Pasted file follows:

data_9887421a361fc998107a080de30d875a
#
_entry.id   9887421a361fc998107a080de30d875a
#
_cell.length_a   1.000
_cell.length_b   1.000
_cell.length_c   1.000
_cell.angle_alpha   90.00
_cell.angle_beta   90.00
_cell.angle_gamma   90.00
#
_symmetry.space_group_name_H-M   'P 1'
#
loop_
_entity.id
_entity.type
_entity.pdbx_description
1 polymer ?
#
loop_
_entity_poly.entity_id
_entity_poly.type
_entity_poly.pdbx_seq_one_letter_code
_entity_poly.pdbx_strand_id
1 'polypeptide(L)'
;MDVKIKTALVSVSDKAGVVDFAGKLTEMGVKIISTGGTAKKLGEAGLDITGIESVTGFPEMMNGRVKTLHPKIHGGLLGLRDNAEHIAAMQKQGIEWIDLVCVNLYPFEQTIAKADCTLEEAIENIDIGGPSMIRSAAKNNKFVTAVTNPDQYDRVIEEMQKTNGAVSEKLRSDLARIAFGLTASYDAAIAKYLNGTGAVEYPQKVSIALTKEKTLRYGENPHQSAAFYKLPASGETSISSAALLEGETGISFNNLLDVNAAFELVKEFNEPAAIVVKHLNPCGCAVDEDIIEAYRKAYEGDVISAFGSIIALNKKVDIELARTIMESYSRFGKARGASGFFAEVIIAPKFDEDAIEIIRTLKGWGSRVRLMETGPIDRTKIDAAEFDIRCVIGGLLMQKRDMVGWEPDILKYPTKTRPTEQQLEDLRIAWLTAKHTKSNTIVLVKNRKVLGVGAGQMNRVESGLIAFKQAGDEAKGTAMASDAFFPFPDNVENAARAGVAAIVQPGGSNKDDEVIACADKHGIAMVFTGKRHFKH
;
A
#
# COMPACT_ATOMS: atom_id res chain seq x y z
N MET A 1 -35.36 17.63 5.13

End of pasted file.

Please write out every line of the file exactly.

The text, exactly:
data_9887421a361fc998107a080de30d875a
#
_entry.id   9887421a361fc998107a080de30d875a
#
_cell.length_a   1.000
_cell.length_b   1.000
_cell.length_c   1.000
_cell.angle_alpha   90.00
_cell.angle_beta   90.00
_cell.angle_gamma   90.00
#
_symmetry.space_group_name_H-M   'P 1'
#
loop_
_entity.id
_entity.type
_entity.pdbx_description
1 polymer ?
#
loop_
_entity_poly.entity_id
_entity_poly.type
_entity_poly.pdbx_seq_one_letter_code
_entity_poly.pdbx_strand_id
1 'polypeptide(L)'
;MDVKIKTALVSVSDKAGVVDFAGKLTEMGVKIISTGGTAKKLGEAGLDITGIESVTGFPEMMNGRVKTLHPKIHGGLLGLRDNAEHIAAMQKQGIEWIDLVCVNLYPFEQTIAKADCTLEEAIENIDIGGPSMIRSAAKNNKFVTAVTNPDQYDRVIEEMQKTNGAVSEKLRSDLARIAFGLTASYDAAIAKYLNGTGAVEYPQKVSIALTKEKTLRYGENPHQSAAFYKLPASGETSISSAALLEGETGISFNNLLDVNAAFELVKEFNEPAAIVVKHLNPCGCAVDEDIIEAYRKAYEGDVISAFGSIIALNKKVDIELARTIMESYSRFGKARGASGFFAEVIIAPKFDEDAIEIIRTLKGWGSRVRLMETGPIDRTKIDAAEFDIRCVIGGLLMQKRDMVGWEPDILKYPTKTRPTEQQLEDLRIAWLTAKHTKSNTIVLVKNRKVLGVGAGQMNRVESGLIAFKQAGDEAKGTAMASDAFFPFPDNVENAARAGVAAIVQPGGSNKDDEVIACADKHGIAMVFTGKRHFKH
;
A
#
# COMPACT_ATOMS: atom_id res chain seq x y z
N MET A 1 -35.36 17.63 5.13